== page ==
Jobo Designs

Letting the crafty creative juices flow. Knitting, spinning, crafting, dyeing, rabbits, sheep and more!

6. July 2009 18:51
by Jobo
1 Comments

Finished... Camel / Tussah Silk Blend yarn

6. July 2009 18:51 by Jobo | 1 Comments

As part of my adventure participating in my first Tour de Fleece one of my goals was to finish spinning this: 



A deliciously soft and creamy 50 : 50 Blend of Tussah Silk and Camel!

I had picked this up while Honeymooning in New Brunswick the end of June, and simply could not wait to dig in... so I worked my way through it a little bit at a time (literally a handful here and there) and to be honest I'm a little sad that it's all spun up... 4 ounces was definetly not enough he he...

Here are the finished Stats:

I managed to spin up 2 x 2 ounce bobbins of singles about as thin and even as I ever have.  The silk really added a lot of strength to the fluffy camel down and really allowed me to go thinner than I'm used to.  Even though the single was fine, it felt solid and strong.  



Then I plied the two strands together.  I thought for sure that I would be able to fit the whole thing on one bobbin - I must have been crazy!  I probably got 3/4 of the fiber on the bobbin, but in the end had to give in and start a new one.  I hate tying in ends, so that was my main reason for the bobbin gluttony and trying to squeeze an excess on there in the first place.  I guess this is all the more motivation for me to go and order that lace kit and the jumbo bobbins for my Traveller... sigh.  I'd love to have those items but was trying to hold off as long as possible because of the cost associated.


thats a freaking full bobbin... and I still put a bunch more on there before I gave up and started a second!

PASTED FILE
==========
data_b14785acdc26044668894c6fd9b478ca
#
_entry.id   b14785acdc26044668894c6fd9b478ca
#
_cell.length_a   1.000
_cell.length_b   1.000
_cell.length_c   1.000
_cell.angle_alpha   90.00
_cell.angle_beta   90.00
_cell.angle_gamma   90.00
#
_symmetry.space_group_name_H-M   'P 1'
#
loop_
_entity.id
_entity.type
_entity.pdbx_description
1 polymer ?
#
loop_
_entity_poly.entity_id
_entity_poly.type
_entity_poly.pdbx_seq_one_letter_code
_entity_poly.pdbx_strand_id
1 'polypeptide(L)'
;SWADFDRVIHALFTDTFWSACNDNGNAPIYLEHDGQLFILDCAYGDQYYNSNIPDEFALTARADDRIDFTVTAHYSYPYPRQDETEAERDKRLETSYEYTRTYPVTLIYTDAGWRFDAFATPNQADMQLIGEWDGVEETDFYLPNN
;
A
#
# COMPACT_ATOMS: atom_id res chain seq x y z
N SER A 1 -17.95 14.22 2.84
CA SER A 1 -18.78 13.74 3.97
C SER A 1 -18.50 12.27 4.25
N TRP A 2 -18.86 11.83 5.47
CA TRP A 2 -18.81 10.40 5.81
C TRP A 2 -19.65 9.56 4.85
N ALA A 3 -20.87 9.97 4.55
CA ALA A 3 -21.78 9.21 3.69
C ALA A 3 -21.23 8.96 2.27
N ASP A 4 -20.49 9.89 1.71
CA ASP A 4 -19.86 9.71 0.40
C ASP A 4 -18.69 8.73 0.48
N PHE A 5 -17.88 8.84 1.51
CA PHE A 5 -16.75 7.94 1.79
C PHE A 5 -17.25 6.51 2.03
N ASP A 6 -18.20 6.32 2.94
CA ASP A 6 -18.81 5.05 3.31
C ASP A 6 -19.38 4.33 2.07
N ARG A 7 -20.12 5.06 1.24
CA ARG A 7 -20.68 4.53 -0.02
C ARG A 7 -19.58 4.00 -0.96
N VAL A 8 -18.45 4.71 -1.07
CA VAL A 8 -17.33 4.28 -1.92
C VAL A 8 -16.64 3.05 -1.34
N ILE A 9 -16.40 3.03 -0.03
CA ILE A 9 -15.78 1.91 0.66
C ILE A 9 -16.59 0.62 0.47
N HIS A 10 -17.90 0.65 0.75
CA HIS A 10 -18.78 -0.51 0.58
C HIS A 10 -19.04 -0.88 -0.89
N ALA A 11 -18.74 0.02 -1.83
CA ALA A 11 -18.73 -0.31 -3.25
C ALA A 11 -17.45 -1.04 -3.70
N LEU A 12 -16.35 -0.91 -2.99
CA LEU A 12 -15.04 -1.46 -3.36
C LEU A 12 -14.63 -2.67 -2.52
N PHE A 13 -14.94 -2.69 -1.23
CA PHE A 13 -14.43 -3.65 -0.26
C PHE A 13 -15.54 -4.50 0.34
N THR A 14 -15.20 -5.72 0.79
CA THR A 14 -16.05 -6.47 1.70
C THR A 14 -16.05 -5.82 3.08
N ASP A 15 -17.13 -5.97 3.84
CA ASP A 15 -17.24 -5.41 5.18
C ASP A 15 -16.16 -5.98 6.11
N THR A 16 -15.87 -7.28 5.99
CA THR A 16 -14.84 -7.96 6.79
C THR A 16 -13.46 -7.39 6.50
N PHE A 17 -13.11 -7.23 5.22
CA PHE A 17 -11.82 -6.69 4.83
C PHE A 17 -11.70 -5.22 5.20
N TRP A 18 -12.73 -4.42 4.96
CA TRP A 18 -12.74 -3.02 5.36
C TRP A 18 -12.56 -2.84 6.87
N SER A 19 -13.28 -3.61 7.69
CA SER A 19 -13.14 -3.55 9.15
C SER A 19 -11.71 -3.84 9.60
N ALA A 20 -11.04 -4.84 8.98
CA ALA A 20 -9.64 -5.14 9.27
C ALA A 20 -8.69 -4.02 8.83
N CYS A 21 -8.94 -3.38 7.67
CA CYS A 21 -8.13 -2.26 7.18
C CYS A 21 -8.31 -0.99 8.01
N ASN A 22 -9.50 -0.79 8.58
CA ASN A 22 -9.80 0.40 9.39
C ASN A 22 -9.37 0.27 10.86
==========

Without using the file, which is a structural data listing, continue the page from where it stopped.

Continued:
From there I took a moment to breathe (as one wise raveller put it:  "was the rest for the singles? or for you?") and used my new fangled handy-dandy homemade WPI gauge to measure my yarn - averaging approximately 23-24 WPI.  I also counted the wraps on my niddy noddy while skeining to get an idea at yardage.  I know my NN gives about 5 feet per wrap, had 330 wraps - approximately 1600 feet or 550 yards of yarn.  So this places my yarn at a lace weight, and I think I have enough to make a really nice scarf or something.  


thats one big fatty of a skein!

The feel of this yarn is out of this world!  It's silky and smooth, but light also.  The camel gave it lots of squish and bounce, but still feels like silk too.  I think this will be really fun to work with.  I'm half thinking of waiting to use this until I have designed something decent and original of my own... since it would be a shame to waste this on any old mundane thing.  I will have to keep hunting for the perfect pattern in the mean time...  Anyone have any suggestions?


a close up (yarn pr0n! gotta love it)

and starting tomorrow to continue the Tour de Fleece... I plan on doing some carding.  I have a bunch of blendables that I think should be in a batt together:

     White Superfine Merino

     Cream Soy Silk

     Snow White Bamboo Fiber

     White and Fawn Angora

Happy Spinning everyone :)

 

7. June 2009 10:33
by Jobo
0 Comments

Spinning Shetland on a Saturday in the Sun... say that 5 times fast!

7. June 2009 10:33 by Jobo | 0 Comments

It was beautiful outside yesterday, and since the Husbeast-to-be was off playing golf with his boys, the house was wonderfully quiet...

So I snuck outside with my wheel to finish playing with that Shetland wool that had been calling my name.  (psst... hey you!  yeah you, spinner girl!  get your butt over here and play with us!  you know you wannnnnnaaaaaa...)

So I spun more singles, and measured them against my gauge... and then plied some more and more... until finally it was all done!

Usually I have a difficult time waiting until the yarn has been rinsed and the twist set.  I have patience issues - wanna touch it NOW want to knit it NOW! (I could be a 2 year old... )  But I did manage this time to hold on.  I really wanted to be able to count on the yardage I calculate, since that kindof dictates what kind of mittens I can make for Dad out of it (aka will I have enough yarn? or will I need to use a different one for the cuffs?)

Here she is soaking in a nice hot bath